Schlitterbahn Water Park, Galveston

Schlitterbahn is a huge waterslide park, which can be a veritable paradise or hell, depending on when you go and how much you like waterslides.

When I first discovered it at the end of their Winter season two years ago, it was deserted with no wait to ride the slides, the weather was perfect, the lines were short, the outside area was open, seagulls laughed and great music played, and we had a lot of fun. It was almost surreal, as if the park were there just for our benefit. We stayed from opening until closing. I discovered on that day that my au child really, really enjoyed water slides, and I thought: finally, something both my children can enjoy, together!

Only my nt son decided on that day, after a very scary “pink slide,” shown left, IMG_1692that he really didn’t like slides, since he doesn’t like being scared (makes perfect sense to me); this created a bit of a problem, since it was just the three of us, and my au son wanted to slide on the slides. The park has slides for all ages and preferences. (Although I like water slides, I am averse to the ones where you drop in total darkness.) Both agreed on the fun of the Torrent /Lazy River, however, especially when the big waves come along (the torrent part).

This is taken from a bridge parents stand on to take pictures of their kids as they float underneath.


There are many places to eat within the park, from the “hidden grill” in the Wasserfest kids area and other burger stands, to the barbeque and pizza places. Beware of seagulls, proven capable of picking up and flying off with an entire slice of pizza if you turn your back for an instant (my nt son’s “favorite part” of the day).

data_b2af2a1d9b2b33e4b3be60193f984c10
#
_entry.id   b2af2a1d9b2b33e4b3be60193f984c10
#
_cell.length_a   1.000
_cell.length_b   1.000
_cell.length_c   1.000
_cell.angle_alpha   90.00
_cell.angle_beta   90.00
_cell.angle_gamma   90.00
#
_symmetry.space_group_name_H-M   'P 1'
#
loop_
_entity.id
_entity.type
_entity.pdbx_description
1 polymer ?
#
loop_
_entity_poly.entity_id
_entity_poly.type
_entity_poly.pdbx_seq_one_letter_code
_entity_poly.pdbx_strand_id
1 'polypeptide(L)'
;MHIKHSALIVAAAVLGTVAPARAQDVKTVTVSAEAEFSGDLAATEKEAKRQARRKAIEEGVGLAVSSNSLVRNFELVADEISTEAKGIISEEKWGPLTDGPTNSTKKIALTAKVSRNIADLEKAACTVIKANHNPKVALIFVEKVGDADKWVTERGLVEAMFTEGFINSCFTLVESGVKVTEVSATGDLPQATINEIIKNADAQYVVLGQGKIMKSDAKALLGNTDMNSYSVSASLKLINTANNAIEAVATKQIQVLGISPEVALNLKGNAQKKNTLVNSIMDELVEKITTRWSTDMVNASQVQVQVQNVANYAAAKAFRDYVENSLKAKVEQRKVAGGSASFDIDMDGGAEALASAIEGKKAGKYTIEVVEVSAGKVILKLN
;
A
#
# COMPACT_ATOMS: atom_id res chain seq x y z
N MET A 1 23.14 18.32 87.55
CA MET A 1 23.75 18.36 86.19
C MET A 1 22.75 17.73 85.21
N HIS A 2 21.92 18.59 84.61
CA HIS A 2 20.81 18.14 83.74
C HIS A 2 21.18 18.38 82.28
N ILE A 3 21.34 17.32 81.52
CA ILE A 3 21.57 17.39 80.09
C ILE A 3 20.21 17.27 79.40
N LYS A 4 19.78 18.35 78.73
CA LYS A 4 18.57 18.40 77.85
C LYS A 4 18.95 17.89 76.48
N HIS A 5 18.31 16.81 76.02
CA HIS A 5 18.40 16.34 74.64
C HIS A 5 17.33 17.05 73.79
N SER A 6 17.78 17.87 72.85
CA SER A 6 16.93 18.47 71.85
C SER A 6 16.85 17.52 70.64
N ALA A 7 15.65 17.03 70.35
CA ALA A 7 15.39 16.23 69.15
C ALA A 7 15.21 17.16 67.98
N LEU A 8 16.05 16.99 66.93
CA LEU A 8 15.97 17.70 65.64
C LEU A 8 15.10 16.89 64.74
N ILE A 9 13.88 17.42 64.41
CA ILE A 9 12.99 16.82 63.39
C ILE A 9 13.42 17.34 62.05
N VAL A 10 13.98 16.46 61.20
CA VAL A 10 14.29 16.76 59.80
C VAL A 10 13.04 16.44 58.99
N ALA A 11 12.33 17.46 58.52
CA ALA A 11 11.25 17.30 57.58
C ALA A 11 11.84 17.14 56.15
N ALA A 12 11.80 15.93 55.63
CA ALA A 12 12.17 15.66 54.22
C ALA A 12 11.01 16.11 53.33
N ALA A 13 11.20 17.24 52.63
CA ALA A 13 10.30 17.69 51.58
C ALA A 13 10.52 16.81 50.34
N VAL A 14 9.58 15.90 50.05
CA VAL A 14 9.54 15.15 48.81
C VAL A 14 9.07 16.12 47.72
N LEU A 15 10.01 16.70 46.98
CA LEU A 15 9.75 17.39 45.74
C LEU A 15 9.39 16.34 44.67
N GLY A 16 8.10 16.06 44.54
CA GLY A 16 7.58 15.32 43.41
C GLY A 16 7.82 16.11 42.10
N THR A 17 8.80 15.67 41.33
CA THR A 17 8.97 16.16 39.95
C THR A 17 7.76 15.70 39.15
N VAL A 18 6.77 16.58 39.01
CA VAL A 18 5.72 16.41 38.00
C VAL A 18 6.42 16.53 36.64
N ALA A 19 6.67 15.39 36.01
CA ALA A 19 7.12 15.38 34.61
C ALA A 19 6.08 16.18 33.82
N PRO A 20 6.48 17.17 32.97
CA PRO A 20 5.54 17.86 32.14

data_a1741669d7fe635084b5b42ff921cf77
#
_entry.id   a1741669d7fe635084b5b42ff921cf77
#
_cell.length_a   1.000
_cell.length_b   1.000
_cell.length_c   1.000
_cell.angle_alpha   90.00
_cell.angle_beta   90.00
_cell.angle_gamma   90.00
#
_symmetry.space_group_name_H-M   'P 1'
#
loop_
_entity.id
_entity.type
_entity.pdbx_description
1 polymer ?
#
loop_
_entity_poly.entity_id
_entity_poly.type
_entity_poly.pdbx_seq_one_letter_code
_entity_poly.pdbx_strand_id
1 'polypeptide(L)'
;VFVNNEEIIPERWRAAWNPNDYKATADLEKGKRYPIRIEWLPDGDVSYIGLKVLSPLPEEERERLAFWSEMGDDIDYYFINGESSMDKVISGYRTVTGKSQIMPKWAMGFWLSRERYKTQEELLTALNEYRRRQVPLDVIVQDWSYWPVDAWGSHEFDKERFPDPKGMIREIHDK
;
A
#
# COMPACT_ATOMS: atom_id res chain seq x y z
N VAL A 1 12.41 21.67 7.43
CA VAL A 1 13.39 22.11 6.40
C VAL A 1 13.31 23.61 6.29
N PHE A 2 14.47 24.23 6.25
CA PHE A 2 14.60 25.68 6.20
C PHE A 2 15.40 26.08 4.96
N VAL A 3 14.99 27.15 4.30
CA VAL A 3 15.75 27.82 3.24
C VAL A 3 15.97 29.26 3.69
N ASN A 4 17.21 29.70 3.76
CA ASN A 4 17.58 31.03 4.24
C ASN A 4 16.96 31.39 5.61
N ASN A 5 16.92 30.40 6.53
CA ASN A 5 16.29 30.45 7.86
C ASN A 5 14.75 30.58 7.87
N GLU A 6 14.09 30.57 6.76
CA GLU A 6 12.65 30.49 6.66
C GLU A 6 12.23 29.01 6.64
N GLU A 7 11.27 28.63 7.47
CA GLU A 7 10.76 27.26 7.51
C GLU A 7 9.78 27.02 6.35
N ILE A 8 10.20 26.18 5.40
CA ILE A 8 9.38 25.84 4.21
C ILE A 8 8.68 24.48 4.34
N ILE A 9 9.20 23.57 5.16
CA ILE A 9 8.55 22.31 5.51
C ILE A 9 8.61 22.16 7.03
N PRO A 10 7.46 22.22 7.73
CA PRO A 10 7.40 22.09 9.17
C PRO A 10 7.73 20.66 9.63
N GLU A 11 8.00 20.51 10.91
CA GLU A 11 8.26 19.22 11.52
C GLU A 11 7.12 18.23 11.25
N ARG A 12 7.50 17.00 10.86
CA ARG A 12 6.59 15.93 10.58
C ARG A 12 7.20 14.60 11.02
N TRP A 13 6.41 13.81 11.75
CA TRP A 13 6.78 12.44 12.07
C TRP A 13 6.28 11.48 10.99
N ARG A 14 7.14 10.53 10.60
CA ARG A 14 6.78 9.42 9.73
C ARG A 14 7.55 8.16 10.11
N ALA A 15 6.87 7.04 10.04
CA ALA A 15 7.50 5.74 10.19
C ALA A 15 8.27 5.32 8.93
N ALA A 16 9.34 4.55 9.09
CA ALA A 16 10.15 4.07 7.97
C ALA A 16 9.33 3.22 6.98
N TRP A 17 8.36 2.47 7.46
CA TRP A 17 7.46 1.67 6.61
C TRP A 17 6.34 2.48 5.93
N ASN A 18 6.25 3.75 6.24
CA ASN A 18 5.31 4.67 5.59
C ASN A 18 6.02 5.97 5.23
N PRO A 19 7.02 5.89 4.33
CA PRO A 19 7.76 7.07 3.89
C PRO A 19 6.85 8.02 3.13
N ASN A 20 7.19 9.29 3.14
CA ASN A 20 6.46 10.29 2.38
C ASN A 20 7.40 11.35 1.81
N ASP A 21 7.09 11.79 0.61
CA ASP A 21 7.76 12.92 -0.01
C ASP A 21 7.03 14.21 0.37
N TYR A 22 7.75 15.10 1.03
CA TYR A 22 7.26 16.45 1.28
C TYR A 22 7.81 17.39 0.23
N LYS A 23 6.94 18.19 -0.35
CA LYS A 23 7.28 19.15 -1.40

You can secure your purse and belongings in lockers and get wristbands which have value added to them, no need to carry cards or cash around with you. There are double tubes so you can ride down with your child if you must, and the slides are designed to spit you out on top of the water, which is always fairly shallow. Life vests are provided free of charge, and you are welcome to bring your own. The roaming staff at Schitterbahn have walkie talkies and eager to help you locate a lost child.

Have your children and spouse put on brightly colored shirts with distinctive markings because there will likely be a lot of brown eyed, brown haired 10 year-olds in the water.


I have been back to Schlitterbahn several times, and believe me, I no longer wonder how the place stays in business. In summers on the weekend, this place can be so crowded as to be yucky. Bathrooms, even the “family” restroom where there is more of an implied code of honor to clean up after yourself and your kids for the sake of other families with kids, is absolutely filthy yucky too. One Saturday I must have gone on ex-con or gang day. There were more inappropriate, repulsive tattoos than I’ve ever seen in my life or would expect to see at a family theme park. If you go on a Saturday in the summer, you will be bumper to bumper with other floaters, their feet in your face, and if you are lucky to catch a good wave you will likely crash into the back of some idiot who is just standing up in the water ruining the attraction instead of floating (going with the flow) like you’re supposed to.

Having said this, nothing but the high price of tickets ($46/per) would keep me from going back with my kids again during a week day, or during winter season. I’ve lucked out a few times in late April where it has been fairly empty with beautiful weather. When it isn’t crowded, this place is awesome! If you have small children or kids on the spectrum, Winter (indoor) season is a fine time to go, especially if it is your first time at a water park. It is cheaper, cleaner, and less crowded, and you have access to most of the slides your younger child would be interested in anyway. The water and air are heated. Why pay for the access to the really terrifying teen/adult slides you’re not going to go on?

Put bright shirts on your children and have them wear the shirt in the water (and you do the same) to prevent sunburn and so family members can spot each other from a distance.

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